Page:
- Home ►
- About Us ▼
- Strong sector ▼
- Membership ▼
- Media & Publications ▼
- Events ▼
My week on Twitter 🎉: 15 New Followers, 13 Mentions, 80.9K Mention Reach, 72 Favorited, 2 Replies. See yours with… twitter.com/i/web/status/9…
As we told Senators in April, this is one of the most catastrophic failures of government administration in the mod… twitter.com/i/web/status/9…
What about the people missing out on renewables? Here’s what planners can do about energy justice.… twitter.com/i/web/status/9…
By Emma O'Neill.
Published on the VCOSS Voice on 4 May 2017.
The 2017 Victorian Budget includes several welcome measures to help low-income households with essential living costs.
We particularly support funding for subsidised energy efficiency upgrades for people on low incomes. People facing poverty and disadvantage are more likely to live in poor-quality housing that is expensive to keep warm or cool. Energy efficiency upgrades help cut the cost of energy bills, promote good health, and help mitigate climate change effects. Upgrade programs should be expanded in future, including across all social housing.
VCOSS also welcomes funding for an independent energy broker trial, which can help people find a better energy deal in a confusing market. The trial will assist culturally and linguistically diverse (CALD) Victorians and people facing energy hardship. If the pilot is successful, VCOSS would like all Victorians to have access to an independent energy broker, which should help to drive price competition among energy retailers.
Another welcome measure is investment in financial counselling for family violence victims. This will fund 10 specialist financial counsellors across Victoria, as well as family violence training and an online resource for financial counsellors. Further budget analysis of family violence measures can be found here.
Subsidised energy efficiency upgrades for low-income households
This initiative will help low income households reduce energy bills by assisting with the cost of energy efficiency upgrades and expanding access to the Victorian Energy Efficiency Target (VEET) scheme, which provides discounted energy saving products, like insulation and lighting.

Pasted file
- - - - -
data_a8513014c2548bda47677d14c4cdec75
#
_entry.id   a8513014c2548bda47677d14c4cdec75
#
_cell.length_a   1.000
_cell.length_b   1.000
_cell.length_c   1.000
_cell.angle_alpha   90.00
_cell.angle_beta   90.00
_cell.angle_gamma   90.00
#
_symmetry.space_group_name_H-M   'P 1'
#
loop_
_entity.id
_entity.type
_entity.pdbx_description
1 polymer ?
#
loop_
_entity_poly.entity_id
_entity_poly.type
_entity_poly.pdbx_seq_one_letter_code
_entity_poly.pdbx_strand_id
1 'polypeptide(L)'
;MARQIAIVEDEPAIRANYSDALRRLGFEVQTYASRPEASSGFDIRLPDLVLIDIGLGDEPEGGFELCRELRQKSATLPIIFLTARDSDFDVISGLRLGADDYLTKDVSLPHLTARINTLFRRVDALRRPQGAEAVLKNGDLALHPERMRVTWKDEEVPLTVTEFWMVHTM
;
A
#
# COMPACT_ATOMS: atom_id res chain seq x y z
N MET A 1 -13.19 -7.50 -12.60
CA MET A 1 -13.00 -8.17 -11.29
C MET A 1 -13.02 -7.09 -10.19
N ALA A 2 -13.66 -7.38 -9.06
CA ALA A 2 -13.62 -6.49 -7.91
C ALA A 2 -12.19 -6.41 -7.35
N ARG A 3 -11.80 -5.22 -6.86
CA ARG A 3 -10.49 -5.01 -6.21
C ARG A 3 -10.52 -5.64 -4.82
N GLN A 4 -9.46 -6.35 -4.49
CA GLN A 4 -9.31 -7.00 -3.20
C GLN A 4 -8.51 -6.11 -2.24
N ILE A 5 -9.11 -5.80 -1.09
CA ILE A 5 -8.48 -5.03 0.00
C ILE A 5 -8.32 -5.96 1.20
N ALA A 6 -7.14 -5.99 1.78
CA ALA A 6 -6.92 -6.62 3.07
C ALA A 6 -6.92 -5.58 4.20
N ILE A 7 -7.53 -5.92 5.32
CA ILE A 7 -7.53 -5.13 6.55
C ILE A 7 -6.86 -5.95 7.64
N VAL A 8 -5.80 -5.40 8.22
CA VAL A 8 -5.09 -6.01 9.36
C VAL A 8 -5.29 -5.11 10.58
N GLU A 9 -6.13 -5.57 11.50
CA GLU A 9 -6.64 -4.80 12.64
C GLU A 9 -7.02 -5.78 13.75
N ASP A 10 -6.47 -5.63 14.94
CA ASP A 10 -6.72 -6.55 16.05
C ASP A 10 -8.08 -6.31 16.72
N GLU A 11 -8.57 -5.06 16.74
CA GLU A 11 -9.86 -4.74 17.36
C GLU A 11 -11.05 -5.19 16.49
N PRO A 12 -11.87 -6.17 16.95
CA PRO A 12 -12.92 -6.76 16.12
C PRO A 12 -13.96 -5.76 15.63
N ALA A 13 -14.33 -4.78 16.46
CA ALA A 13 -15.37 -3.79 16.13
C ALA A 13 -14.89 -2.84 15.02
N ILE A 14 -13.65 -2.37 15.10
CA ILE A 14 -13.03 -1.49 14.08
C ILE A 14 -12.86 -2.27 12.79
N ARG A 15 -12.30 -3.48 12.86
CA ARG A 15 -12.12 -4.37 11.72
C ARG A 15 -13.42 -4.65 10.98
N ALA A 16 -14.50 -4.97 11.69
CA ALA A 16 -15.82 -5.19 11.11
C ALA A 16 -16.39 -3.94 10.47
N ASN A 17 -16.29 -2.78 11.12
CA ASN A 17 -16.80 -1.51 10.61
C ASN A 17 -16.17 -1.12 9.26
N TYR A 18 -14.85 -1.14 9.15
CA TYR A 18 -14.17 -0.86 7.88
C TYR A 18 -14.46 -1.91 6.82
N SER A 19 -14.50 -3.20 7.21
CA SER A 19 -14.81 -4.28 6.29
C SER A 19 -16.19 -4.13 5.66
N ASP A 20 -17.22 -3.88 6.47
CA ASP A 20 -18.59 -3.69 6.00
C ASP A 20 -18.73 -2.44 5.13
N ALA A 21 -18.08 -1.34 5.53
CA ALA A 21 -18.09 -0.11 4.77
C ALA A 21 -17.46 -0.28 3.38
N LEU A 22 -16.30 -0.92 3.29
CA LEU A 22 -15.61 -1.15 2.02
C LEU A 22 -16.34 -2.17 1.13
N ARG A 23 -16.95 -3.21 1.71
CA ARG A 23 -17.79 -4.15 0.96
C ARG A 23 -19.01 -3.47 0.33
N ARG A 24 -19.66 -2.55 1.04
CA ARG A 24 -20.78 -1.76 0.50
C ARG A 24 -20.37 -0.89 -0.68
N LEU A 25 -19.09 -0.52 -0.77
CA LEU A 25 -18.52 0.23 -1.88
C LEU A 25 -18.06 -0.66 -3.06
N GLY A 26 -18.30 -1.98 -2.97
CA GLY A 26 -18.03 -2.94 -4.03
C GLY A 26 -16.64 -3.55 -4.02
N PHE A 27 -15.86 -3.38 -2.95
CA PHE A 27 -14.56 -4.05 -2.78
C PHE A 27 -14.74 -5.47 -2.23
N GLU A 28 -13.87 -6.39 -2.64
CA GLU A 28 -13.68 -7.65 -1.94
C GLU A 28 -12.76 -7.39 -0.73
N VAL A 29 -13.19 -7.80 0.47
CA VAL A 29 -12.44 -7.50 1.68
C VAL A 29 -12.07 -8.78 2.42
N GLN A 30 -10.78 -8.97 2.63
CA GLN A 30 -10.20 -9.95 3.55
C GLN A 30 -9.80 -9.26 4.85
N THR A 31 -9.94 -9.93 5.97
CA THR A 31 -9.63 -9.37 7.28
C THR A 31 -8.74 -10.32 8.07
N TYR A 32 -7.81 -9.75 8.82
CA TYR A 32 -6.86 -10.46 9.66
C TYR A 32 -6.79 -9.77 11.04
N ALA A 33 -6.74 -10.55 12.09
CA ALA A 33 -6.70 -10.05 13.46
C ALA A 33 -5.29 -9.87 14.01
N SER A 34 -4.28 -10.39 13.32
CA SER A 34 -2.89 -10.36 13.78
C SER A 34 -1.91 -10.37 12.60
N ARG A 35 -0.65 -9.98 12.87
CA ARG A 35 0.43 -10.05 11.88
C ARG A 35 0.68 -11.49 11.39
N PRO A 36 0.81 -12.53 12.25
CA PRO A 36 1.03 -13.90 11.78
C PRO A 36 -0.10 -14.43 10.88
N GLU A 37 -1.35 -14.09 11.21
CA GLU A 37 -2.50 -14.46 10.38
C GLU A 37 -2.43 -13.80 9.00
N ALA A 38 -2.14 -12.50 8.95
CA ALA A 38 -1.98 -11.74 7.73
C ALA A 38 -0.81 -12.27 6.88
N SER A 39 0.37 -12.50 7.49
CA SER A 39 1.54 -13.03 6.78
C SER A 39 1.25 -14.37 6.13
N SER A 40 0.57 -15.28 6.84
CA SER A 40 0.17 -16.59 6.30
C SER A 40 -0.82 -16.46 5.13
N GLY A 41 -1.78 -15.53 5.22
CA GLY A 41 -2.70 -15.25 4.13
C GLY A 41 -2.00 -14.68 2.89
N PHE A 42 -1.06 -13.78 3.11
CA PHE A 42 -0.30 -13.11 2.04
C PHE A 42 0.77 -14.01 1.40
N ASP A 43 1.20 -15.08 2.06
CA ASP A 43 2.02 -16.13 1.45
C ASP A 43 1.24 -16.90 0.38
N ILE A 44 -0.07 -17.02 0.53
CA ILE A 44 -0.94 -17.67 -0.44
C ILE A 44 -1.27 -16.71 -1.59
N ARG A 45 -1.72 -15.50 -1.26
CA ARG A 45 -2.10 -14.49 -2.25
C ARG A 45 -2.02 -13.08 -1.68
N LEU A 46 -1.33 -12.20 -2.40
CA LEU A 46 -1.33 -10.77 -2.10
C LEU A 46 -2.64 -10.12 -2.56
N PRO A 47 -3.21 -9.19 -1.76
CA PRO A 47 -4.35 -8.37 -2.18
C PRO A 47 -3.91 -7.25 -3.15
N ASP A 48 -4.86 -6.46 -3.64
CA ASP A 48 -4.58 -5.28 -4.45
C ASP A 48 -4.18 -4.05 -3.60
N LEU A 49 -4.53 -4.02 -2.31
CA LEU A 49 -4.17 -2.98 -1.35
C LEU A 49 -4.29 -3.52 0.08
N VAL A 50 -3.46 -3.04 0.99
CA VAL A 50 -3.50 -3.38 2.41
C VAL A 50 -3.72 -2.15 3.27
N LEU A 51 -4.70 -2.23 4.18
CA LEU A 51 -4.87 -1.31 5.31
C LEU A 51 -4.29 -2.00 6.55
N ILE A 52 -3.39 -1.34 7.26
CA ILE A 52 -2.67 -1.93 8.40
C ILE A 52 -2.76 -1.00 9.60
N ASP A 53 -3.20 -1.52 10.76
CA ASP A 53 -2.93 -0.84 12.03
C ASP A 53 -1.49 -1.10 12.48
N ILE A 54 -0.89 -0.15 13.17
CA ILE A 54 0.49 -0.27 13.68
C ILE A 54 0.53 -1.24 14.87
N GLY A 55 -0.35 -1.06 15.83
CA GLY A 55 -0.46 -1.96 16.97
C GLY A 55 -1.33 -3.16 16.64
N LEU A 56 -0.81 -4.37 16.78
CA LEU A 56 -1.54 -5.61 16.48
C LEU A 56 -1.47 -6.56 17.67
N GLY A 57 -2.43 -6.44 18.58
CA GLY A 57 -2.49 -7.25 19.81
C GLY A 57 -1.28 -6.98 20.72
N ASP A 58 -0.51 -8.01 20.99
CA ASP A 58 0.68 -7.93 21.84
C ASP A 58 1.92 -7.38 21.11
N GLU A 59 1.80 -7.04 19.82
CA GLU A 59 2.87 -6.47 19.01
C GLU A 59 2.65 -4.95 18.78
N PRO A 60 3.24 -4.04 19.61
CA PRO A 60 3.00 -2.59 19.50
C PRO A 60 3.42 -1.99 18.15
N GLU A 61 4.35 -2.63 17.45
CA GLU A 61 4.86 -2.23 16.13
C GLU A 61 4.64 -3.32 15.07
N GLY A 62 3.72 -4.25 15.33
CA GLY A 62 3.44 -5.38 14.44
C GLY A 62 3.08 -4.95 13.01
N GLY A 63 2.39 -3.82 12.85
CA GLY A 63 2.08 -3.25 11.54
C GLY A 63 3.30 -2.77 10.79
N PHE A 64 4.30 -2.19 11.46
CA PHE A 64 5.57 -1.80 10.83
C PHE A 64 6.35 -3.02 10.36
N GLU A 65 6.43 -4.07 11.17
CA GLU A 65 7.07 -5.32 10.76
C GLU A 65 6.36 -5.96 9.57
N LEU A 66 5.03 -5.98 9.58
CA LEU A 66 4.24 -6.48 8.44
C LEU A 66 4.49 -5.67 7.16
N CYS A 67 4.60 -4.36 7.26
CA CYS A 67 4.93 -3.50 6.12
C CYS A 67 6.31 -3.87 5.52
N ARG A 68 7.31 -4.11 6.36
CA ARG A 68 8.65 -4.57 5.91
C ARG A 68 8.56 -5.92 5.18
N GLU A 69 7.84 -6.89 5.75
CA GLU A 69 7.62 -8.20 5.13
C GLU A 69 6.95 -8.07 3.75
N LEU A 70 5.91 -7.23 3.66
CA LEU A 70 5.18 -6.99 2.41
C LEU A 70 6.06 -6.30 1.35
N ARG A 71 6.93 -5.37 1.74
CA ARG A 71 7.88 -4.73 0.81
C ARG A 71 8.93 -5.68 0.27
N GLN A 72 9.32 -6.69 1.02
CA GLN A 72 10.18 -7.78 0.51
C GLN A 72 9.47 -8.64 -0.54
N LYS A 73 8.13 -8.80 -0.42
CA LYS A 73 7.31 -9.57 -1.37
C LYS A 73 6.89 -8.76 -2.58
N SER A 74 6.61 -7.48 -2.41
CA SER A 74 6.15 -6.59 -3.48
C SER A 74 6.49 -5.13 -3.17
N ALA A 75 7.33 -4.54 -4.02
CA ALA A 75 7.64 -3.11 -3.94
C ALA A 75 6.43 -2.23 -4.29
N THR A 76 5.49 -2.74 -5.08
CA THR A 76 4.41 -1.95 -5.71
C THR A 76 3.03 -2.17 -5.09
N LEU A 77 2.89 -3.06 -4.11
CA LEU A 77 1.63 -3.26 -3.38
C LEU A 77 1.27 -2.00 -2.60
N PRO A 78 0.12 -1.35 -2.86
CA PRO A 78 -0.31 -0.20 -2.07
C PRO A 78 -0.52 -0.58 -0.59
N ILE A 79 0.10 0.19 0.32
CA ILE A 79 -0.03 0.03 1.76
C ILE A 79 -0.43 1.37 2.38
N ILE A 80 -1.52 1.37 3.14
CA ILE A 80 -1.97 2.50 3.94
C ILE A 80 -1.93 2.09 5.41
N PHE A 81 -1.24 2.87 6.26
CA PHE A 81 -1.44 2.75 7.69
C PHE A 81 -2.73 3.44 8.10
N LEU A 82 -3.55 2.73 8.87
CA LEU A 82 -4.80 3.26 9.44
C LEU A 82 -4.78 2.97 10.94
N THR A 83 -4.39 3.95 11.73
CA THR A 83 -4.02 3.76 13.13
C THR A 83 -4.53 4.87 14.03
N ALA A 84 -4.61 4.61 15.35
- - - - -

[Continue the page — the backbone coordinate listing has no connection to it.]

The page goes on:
Cost: $26.2m in 2017-18 ($88.8m over four years) (NB: this package is not entirely allocated to energy efficiency initiatives and includes renewable energy and large-scale storage initiatives.)
Getting a better deal through the Energy Compare website
Around 50 per cent of people have not switched energy companies in the past five years. The Energy Compare website will be promoted and upgraded, making it easier for customers to search for better value energy deals.
Cost: $6.1m in 2017-18 ($10.7m over two years)
Independent energy broker pilot
Engagement with the energy market can be very difficult for vulnerable customers, due to a lack of internet access, language barriers and major financial, health and housing stresses. This initiative will help people facing hardship and CALD Victorians find a better energy deal.
Cost: funded within general departmental budget allocation
Family violence financial counselling
This investment will help family violence victims achieve financial recovery and independence, including victims who have experienced financial abuse.
Cost: $1.5m in 2017-18 ($6m over four years)
International student travel discount
This will reduce public transport costs for eligible international students, helping to ease the cost of living and allowing students to better explore Victoria, to the benefit of regional areas.
Cost: $2.7m in 2017-18 ($3.7m over two years)
Increase and index the Utility Relief Grant cap
The Victorian Government can further tackle energy hardship by increasing the Utility Relief Grant (URG) cap, which has remained capped at $500 since 2010, despite energy prices increasing by around 12 per cent each year. The URG cap should be indexed to keep up with energy and water price changes.
Help asylum seekers access water and energy affordably
VCOSS was disappointed to see asylum seekers still do not have access to energy and water concessions. Asylum seekers living in the community face extreme financial hardship due to restricted work rights and very low income support payments. Energy and water concessions would help reduce this hardship.
Increase people’s access to financial counselling
While investment in specialist family violence services is an excellent start, all financial counselling services need additional resources. There is significant and growing demand for financial counselling due to rising energy costs, housing costs and private debt levels. The Victorian government can help people navigate their way out of financial stress by increasing funding for all financial counselling services.
Increase people’s access to No Interest Loan Schemes (NILS)
The Victorian Government has made some welcome investments in NILS programs over recent months, including in the Latrobe Valley, but more extensive operational funding is needed to allow NILS loans to reach more people. NILS loans reduce financial stress, allow people to pay for energy efficiency upgrades and education costs, and divert people away from predatory credit providers and goods rental schemes. For every dollar invested in a NILS loan, $1.59 worth of social and economic value is created.